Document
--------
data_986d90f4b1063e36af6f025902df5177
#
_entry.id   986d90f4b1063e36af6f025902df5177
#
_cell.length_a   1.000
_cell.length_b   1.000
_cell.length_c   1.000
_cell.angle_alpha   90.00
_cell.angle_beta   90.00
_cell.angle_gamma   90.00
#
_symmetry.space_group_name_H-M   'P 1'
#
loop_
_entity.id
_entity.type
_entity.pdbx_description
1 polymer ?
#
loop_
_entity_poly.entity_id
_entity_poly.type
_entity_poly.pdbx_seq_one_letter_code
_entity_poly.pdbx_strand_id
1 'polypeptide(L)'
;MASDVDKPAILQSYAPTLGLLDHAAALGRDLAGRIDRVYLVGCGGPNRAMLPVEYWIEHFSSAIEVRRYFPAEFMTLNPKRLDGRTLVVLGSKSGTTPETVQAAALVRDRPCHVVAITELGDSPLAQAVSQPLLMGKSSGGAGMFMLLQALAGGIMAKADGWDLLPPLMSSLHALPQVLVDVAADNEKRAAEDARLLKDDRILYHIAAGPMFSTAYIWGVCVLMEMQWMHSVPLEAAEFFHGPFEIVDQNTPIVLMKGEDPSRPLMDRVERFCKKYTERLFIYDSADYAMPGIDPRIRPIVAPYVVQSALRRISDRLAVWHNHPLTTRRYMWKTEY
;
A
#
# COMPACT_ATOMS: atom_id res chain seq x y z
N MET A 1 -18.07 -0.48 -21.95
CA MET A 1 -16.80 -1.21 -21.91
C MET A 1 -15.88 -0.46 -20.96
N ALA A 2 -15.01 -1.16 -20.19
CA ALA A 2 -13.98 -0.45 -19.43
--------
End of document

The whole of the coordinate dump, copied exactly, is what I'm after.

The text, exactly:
data_986d90f4b1063e36af6f025902df5177
#
_entry.id   986d90f4b1063e36af6f025902df5177
#
_cell.length_a   1.000
_cell.length_b   1.000
_cell.length_c   1.000
_cell.angle_alpha   90.00
_cell.angle_beta   90.00
_cell.angle_gamma   90.00
#
_symmetry.space_group_name_H-M   'P 1'
#
loop_
_entity.id
_entity.type
_entity.pdbx_description
1 polymer ?
#
loop_
_entity_poly.entity_id
_entity_poly.type
_entity_poly.pdbx_seq_one_letter_code
_entity_poly.pdbx_strand_id
1 'polypeptide(L)'
;MASDVDKPAILQSYAPTLGLLDHAAALGRDLAGRIDRVYLVGCGGPNRAMLPVEYWIEHFSSAIEVRRYFPAEFMTLNPKRLDGRTLVVLGSKSGTTPETVQAAALVRDRPCHVVAITELGDSPLAQAVSQPLLMGKSSGGAGMFMLLQALAGGIMAKADGWDLLPPLMSSLHALPQVLVDVAADNEKRAAEDARLLKDDRILYHIAAGPMFSTAYIWGVCVLMEMQWMHSVPLEAAEFFHGPFEIVDQNTPIVLMKGEDPSRPLMDRVERFCKKYTERLFIYDSADYAMPGIDPRIRPIVAPYVVQSALRRISDRLAVWHNHPLTTRRYMWKTEY
;
A
#
# COMPACT_ATOMS: atom_id res chain seq x y z
N MET A 1 -18.07 -0.48 -21.95
CA MET A 1 -16.80 -1.21 -21.91
C MET A 1 -15.88 -0.46 -20.96
N ALA A 2 -15.01 -1.16 -20.19
CA ALA A 2 -13.98 -0.45 -19.43